If there’s one thing men in Vancouver were ready for when COVID forced them from the workplace into hastily prepared home offices, it was the casual and comfortable clothing that has become a staple of work-from-home life.
In a city where Lululemon and the athleisure movement were already poised to topple the last domino for complete wardrobe domination, WFH could be the nail in fashion’s coffin. Now, dressing professionally can be a waist-up affair, where a shirt and tie can be thrown on whenever necessary for a video call, then cast aside for a more relaxed-fitting alternative.
For those who already prioritized comfort and abhorred unnecessary formality, this might be a blessing. But for the sartorially minded, it raises some frightening questions. Will this be the final death knell for formal menswear? Will men in Vancouver ever bother wearing suits again?
The effects of the pandemic have been significant for the global menswear industry. In a recent interview with The Business of Fashion, Italian luxury designer Brunello Cucinelli said he hasn’t worn a suit in months, let alone purchased one. Prices for Australian merino wool have fallen and stalwart menswear retailers such as Brooks Brothers and Moores have filed for bankruptcy.
In Vancouver, local shops entered Phase 2 of British Columbia’s Restart Plan with some optimism, but many saw their sales fall flat as the summer wedding season came and went with little fanfare. Usually, this is the heyday for the local menswear scene, when normally drab dressers try to outdo each other in downtown ballrooms and Okanagan vineyards. But not this year.
Still, some local menswear retailers remain hopeful. Zachary Pagani, operations manager at Surmesur, a Canadian custom suiting store in Yaletown, says he saw an influx of store traffic when restrictions were first eased.
“When people started coming back to the store, it seemed at first they were just happy to chat with someone outside of their bubble,” he says. “Then they quickly got excited about the product. We are looking forward to when things are back to normal so that people can suit up again.”
Pagani says he’s confident that when this crisis passes, men will once again embrace new fashion, especially given how eager his loyal customers have been to return and explore the store’s fall/winter offerings. Like other retailers, he’s banking on a strong bounce back from sales for big events when restrictions on weddings and other local gatherings such as the Deighton Cup are finally lifted.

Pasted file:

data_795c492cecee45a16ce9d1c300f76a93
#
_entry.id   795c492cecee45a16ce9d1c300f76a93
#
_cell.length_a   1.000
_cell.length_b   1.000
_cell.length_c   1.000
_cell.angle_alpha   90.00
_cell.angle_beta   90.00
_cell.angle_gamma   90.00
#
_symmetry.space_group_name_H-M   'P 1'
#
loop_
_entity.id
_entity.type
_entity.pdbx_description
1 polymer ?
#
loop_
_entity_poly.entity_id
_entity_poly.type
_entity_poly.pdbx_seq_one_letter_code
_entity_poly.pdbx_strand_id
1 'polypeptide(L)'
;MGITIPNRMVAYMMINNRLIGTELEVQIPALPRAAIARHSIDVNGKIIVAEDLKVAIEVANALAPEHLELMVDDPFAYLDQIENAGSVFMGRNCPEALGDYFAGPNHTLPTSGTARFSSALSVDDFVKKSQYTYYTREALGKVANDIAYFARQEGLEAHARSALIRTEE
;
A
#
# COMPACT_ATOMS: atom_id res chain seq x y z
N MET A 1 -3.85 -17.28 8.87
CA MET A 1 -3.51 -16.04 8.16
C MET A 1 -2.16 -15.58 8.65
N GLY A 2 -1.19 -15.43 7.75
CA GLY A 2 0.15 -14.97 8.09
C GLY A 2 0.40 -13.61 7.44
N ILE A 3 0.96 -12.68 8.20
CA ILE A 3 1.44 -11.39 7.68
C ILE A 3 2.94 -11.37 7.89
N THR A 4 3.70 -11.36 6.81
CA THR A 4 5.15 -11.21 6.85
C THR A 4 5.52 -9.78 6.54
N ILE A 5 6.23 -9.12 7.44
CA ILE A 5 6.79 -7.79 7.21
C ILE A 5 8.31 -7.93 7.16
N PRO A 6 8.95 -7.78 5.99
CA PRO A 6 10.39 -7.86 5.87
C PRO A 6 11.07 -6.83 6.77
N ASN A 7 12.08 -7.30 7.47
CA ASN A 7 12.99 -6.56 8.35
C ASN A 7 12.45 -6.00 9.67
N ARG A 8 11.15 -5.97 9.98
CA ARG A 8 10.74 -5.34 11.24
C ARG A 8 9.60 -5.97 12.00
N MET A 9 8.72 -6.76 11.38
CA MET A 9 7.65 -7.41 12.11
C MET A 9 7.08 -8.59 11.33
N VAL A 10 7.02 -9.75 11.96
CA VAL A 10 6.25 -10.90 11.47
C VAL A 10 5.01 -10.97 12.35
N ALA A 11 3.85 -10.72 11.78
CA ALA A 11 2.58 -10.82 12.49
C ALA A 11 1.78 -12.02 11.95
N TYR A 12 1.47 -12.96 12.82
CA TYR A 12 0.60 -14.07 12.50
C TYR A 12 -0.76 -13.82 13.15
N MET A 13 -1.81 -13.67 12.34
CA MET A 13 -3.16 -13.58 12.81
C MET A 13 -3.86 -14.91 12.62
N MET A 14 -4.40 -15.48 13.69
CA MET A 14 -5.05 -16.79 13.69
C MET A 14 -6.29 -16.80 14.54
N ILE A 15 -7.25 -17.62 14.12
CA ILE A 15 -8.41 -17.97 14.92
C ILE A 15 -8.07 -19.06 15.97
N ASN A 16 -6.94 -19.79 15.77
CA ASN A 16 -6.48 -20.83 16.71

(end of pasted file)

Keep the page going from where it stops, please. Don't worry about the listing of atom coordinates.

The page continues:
On the other side of the measuring tape, some diehard members of the menswear community are finding ways to adjust to a new routine without compromising their sense of style. Kelvin Lopes, who has built a following of almost 50,000 followers on Instagram by showing off his unique city-smart suiting, hasn’t missed a beat despite the pandemic. He’s still dressing up, even though, like so many others, he finds himself stuck at home.
He never gave in and wore sweats, he says. Instead, he kept taking photos from home of outfit inspirations and collaborations with fashion brands. “It helped to dress up for the day to make me feel productive.”
Even though he realizes his style choices make him an outlier, he hasn’t given up on the state of menswear in this city. Before the pandemic, he noticed a tendency to dress better in Vancouver in the last few years, especially as new suiting retailers and designers have opened shop here. Now, he hopes the city is on the right track towards once again having a moment for menswear, eventually.
Fashion will likely also come back into play when people go back to work because they’ll have an increased desire to impress employers in a competitive market, he adds. “People understand that good style is important to their credibility.”
But even if many men are eager to dress for special occasions, the jury is still out on corporate workers who hold up everyday menswear in Vancouver. Across North America, many offices have embraced work from home or other flexible arrangements. If that becomes permanent, the necktie could become an even rarer sight on Vancouver’s downtown streets.
Of course, this isn’t a new trend. Last year, investment bank Goldman Sachs made headlines when it relaxed its traditionally conservative dress code. Comfort and practicality have been winning over men’s wardrobes here for years, especially in the tech industry which has seen so much growth in Vancouver.
While there may still be enough menswear enthusiasts to keep the spirit of tailoring alive in our city, they might soon stand out even more against the blur of casual athleisure, if the culture shift exacerbated by COVID continues unabated. Or maybe after so many months of sweatpants, even fashion-averse men will return to their closets with a fresh set of eyes, inspired to finally dress up again.
The odd tweed sport coat recently sighted on the Seawall, coupled with a checkered scarf tied loosely against the chill air in a fashion the Italians may call sprezzatura, suggests Vancouver’s men haven’t given up quite yet.
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